have also been know to hunt Australian kangaroo, a feat that requires great courage as well as speed
and natural hunting ability.
Most of the Curlies in Australia and New Zealand today date back to the breeding of native Curlies to
English Imports. The very important dogs, NZ and GFTCh Dual Ch Waitoki Tamatakapua, who is
behind many modern Australian and New Zealand bloodlines, was the product of a New Zealand field
trial champion and English import bitch. Another significant pairing was that of English import Nelson
Prince and his Australian-born daughter, Nelson Beauty. This breeding produced the important
Australian Curly, Black Prince. Australian breeder Olaf Michaelson of Victoria and his imported Tablik
Curlies were the foundation of many of the country's homebred Curly Coated Retrievers.
During the 1950's and 1960's Australian breeders imported Darelyn Aristocrat from England, along
with Sarona Simon, Banworth Simon, Banworth Athene and Pegasus, dogs who are behind over
three-quarters of the modern Curly bloodlines. The accomplished New Zealand import, Ch Waitoki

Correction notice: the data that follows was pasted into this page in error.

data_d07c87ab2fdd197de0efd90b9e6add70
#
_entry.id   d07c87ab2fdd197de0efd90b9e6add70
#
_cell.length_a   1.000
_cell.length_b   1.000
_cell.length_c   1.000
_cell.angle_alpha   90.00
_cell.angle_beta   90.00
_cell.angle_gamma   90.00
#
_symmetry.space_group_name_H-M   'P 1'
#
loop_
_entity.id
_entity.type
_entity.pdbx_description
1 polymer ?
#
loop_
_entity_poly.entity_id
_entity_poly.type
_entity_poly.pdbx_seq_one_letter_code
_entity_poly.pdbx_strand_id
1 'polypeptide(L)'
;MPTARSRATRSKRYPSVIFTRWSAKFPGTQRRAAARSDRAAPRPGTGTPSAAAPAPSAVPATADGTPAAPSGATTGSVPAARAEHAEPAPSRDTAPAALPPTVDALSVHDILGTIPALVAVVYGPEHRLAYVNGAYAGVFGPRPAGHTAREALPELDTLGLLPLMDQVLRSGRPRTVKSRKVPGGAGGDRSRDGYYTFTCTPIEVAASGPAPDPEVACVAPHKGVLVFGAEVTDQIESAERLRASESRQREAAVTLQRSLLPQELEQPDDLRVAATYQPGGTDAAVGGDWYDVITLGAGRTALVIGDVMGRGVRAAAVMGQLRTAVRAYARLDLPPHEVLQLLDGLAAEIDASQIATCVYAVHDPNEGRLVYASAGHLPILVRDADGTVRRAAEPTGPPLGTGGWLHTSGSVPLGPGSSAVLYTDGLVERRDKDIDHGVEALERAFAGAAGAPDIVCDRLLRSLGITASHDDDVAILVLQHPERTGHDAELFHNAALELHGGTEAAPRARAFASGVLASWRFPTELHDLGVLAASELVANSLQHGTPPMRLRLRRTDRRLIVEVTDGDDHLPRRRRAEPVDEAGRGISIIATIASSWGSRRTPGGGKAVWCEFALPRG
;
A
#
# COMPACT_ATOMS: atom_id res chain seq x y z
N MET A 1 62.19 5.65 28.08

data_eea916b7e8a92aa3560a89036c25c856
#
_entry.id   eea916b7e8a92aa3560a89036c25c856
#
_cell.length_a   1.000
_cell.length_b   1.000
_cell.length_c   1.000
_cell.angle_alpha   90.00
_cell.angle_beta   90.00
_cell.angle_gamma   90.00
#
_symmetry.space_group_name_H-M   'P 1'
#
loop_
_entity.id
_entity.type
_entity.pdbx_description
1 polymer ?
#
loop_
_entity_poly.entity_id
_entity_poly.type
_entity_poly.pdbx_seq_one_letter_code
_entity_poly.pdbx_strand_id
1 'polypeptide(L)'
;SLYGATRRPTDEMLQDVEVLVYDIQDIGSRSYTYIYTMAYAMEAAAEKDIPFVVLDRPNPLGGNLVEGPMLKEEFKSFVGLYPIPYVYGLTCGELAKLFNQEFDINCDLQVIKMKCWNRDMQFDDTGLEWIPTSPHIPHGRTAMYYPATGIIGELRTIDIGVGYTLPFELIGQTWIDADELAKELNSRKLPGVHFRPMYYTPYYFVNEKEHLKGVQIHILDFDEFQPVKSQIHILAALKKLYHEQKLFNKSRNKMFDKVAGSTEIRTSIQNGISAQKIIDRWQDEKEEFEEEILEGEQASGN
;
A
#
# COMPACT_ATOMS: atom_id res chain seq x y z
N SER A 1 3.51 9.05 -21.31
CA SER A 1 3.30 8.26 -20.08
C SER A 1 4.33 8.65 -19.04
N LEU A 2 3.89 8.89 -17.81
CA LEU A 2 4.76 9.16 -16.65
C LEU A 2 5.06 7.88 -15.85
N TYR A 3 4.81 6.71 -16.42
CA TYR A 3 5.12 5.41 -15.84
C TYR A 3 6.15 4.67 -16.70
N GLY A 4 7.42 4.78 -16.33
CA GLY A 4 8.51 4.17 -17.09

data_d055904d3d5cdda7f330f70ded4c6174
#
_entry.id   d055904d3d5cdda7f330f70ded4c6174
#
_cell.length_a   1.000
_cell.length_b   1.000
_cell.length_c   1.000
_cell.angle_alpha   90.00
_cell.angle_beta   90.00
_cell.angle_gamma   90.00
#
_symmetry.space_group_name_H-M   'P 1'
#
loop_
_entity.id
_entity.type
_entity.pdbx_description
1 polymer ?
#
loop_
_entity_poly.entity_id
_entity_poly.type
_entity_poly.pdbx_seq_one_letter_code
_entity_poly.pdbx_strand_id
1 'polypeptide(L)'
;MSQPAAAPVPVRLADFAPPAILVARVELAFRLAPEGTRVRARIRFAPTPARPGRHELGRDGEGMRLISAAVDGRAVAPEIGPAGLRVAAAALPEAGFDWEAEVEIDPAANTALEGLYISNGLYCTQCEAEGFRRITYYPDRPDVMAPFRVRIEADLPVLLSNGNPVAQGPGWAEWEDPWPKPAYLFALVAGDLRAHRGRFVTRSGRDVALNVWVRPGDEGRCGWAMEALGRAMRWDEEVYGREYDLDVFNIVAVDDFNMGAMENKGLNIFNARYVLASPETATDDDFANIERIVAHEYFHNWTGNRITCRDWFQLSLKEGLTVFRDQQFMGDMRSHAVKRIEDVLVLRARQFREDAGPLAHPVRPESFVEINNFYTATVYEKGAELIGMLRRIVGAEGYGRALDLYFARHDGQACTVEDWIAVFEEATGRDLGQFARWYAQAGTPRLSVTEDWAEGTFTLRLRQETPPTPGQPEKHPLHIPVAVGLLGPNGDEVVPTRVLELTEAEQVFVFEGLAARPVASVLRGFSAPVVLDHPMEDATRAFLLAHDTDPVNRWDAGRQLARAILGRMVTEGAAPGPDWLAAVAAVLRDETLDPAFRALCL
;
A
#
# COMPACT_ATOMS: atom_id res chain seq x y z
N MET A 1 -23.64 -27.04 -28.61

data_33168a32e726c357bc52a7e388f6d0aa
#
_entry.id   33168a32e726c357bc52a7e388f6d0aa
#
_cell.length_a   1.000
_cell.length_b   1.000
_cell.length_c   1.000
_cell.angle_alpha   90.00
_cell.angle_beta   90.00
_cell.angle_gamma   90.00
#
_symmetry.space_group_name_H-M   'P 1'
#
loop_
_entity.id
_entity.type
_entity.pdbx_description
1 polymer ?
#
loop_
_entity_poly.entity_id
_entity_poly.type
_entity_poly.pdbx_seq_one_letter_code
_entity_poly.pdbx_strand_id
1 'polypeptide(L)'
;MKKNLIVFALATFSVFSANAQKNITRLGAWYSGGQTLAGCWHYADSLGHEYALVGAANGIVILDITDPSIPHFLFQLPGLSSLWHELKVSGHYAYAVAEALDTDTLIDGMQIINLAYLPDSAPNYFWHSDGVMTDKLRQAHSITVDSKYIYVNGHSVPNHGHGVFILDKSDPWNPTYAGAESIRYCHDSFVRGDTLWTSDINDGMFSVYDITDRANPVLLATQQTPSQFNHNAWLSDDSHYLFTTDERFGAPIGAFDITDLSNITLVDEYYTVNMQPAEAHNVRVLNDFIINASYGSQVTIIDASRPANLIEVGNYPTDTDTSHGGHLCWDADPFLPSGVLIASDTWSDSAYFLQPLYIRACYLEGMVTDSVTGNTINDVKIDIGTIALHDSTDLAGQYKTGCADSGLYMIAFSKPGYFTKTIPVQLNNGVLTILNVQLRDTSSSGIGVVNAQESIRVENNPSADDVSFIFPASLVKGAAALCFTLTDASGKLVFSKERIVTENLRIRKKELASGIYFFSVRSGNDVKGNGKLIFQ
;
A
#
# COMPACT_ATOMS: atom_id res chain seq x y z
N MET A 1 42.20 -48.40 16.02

Tuhora, QC is also behind many of Australia's Curlies.
As world of the Curly Coated Retriever spread across the Atlantic to North America, Australia began
to export dogs to the United States and Canada, as well as to Germany, New Guinea and New
Zealand, creating legions of new breed fanciers on other continents.
In New Zealand, the Curly Coated Retriever reigns, as the breed is the most popular hunting dog in
that country. The Curly's intelligence, superb hunting ability and natural affinity for water earn the
breed high marks with hunting enthusiasts and field trial aficionados.
Perhaps the most unusual aspect of the New Zealand Curly is its smaller size, with some breed
specimens much smaller than the proper English Curly. This smaller version is a very popular duck
dog, found mostly along the Murray River, where it is not surprisingly called the Murray River Curly.
The River Curlies are, for the most part, unregistered with The Kennel Club, and many River Curly
fans feel it should be considered a separate breed.